2017-02-01 12:00 - Messages

Safety of industrial machinery in reduced risk conditions

Industrial machines are known to possess many hazards. One machine safety design requirement found in the machinery directive in Europe, national or provincial legislation in North America, as well as national and international safety of machinery standards is the control mode for maintenance when guard or protective device has to be displaced or removed. One of the conditions is that the control mode permits operation of the hazardous elements only in reduced risk conditions. This condition presents some challenges to designers and users alike. What are considered reduced risk conditions is open to interpretation. The objectives of this study were to identify values for safe reduced speed, safe kinetic energy and safe contact pressure from the literature and from enterprises and to identify the factors influencing the choice of values. It was found that values for reduced speeds, force, energy, contact pressures varied widely. Industrial visits showed that enterprises use reduced speeds by switching to the reduced speed mode of operation without applying the other required conditions. Machines were modified to incorporate this mode of operation indicating some design problems. Some factors were identified which could guide the choice of values when the information is missing from standards or other documents. When a safety standard exists for a particular machine and that the values are specified in the standard, designers and users can use those values. However, if the machine has no safety standard, a risk assessment is needed before deciding which values to use.

Source: Chinniah, Y., Aucourt, B., & Bourbonnière, R. (2017). Safety Science, 93, 152-161.

Forklift truck reverse sensor systems assessment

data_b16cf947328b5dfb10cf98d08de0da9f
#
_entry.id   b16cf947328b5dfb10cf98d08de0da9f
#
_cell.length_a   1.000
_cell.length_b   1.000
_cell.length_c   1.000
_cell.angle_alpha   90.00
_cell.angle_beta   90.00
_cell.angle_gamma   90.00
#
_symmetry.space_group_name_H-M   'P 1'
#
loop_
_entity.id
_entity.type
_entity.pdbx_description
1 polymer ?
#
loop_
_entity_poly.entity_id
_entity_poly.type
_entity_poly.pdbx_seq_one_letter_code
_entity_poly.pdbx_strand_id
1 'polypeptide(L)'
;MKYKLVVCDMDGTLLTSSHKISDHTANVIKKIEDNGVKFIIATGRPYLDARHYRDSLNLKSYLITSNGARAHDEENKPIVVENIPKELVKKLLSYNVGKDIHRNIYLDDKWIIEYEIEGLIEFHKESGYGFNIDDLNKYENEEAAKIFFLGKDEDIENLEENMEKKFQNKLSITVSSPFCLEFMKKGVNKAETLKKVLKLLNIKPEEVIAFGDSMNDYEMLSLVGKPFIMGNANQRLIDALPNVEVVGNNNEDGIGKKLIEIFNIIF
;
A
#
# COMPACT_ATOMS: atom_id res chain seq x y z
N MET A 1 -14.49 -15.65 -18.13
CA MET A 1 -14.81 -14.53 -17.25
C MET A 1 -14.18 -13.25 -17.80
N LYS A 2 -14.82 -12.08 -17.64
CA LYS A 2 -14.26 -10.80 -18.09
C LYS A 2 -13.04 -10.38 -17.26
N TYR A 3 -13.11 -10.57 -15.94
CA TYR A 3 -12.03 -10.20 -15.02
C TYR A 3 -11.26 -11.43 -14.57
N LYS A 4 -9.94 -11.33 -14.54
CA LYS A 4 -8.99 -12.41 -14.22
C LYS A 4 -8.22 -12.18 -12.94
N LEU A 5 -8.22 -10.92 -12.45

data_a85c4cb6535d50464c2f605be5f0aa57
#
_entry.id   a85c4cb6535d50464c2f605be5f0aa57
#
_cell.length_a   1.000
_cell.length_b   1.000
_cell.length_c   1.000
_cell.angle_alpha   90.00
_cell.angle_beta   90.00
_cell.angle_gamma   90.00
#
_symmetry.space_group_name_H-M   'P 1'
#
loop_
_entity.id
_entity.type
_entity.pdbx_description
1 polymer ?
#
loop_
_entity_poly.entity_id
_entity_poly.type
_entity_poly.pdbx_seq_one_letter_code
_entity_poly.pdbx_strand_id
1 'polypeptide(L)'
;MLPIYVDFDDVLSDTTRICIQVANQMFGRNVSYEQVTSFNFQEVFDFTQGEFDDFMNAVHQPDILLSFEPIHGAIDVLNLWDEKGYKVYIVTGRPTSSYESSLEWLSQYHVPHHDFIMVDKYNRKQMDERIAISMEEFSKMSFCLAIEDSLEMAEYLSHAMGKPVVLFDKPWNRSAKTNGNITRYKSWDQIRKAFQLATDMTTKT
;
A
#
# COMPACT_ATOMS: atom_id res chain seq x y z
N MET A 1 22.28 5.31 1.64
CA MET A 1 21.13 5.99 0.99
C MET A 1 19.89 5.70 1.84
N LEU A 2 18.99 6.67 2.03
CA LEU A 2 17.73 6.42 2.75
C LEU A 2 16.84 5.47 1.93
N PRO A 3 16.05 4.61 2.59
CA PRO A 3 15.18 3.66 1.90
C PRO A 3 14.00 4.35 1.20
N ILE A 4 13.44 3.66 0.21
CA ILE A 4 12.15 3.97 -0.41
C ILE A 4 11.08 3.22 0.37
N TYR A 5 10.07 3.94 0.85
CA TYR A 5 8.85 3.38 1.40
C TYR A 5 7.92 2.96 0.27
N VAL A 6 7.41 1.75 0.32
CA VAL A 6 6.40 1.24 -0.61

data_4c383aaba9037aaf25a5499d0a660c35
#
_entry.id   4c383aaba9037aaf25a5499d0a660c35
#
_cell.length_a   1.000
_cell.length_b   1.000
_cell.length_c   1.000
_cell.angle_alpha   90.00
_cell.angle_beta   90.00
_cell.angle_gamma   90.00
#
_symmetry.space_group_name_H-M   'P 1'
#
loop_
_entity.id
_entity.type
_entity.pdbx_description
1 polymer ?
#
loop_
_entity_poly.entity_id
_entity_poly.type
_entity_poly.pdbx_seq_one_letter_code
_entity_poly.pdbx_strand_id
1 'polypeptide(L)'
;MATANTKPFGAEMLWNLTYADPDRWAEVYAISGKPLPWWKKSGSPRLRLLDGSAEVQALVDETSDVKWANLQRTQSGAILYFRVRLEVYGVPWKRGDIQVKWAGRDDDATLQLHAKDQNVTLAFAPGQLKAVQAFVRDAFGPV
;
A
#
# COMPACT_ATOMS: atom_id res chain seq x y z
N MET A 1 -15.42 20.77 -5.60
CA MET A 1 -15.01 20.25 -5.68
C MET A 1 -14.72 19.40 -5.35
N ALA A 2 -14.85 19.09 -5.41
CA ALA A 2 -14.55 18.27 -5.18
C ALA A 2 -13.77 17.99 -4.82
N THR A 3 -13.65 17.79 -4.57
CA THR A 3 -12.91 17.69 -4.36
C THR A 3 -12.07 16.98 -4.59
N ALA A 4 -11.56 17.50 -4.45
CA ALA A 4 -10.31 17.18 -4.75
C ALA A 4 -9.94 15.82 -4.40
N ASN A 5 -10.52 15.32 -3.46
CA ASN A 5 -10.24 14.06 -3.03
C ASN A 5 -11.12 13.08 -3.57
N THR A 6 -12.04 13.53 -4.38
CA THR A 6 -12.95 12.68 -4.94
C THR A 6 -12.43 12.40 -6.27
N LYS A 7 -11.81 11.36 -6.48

Counterbalance forklift trucks (FLTs) are widely used in a variety of industry sectors for material handling. Incidents involving FLTs are typically vehicle/pedestrian, vehicle/vehicle, or vehicle/structure collisions. Of these, vehicle/pedestrian incidents have the most potential for reportable injury and around 500 incidents a year involving moving FLTs are reported to HSE.
Measures to improve or augment the operator's field of vision can include: mirrors and CCTV systems (which rely on the operator's observations) and sensor systems (including ultrasonic, radar, and Radio Frequency Identification (RFID)), similar to those commonly fitted to passenger vehicles; or simply improving the driver's operating position.
This report describes work undertaken to assess the active sensor systems (ultrasonic and radar) commonly used to reduce the risk of collisions. The systems tested appeared to provide a useful function in mitigating the risk of collision by stopping the truck when an obstruction was detected. However, certain configurations produced blind spots in the detection zones that could allow a pedestrian to approach the truck without being detected. The sensors also needed to be mounted to give an appropriate detection zone without producing a large number of false detections.

Source: http://www.hse.gov.uk/research/rrhtm/rr1084.htm

Exploring the human and physical factors associated with telescopic handler overturning risks

A combination of machine instability and various human factors elements are important precipitating factors in telescopic handler overturn incidents. Industry guidance makes a number of assumptions about the impact of operator “knowledge gaps”, however the link between operator knowledge gaps and overturn risk is, at present, hypothetical and remains empirically untested.
This study was done to identify:
- the full range of human factors issues that might potentially contribute to telescopic handler overturn incidents;
- the human factors issues that appear to be most important in terms of overturn risk and
- key operator knowledge gaps that could increase the probability of an operator overturning a machine.

Source: http://www.hse.gov.uk/research/rrhtm/rr1085.htm

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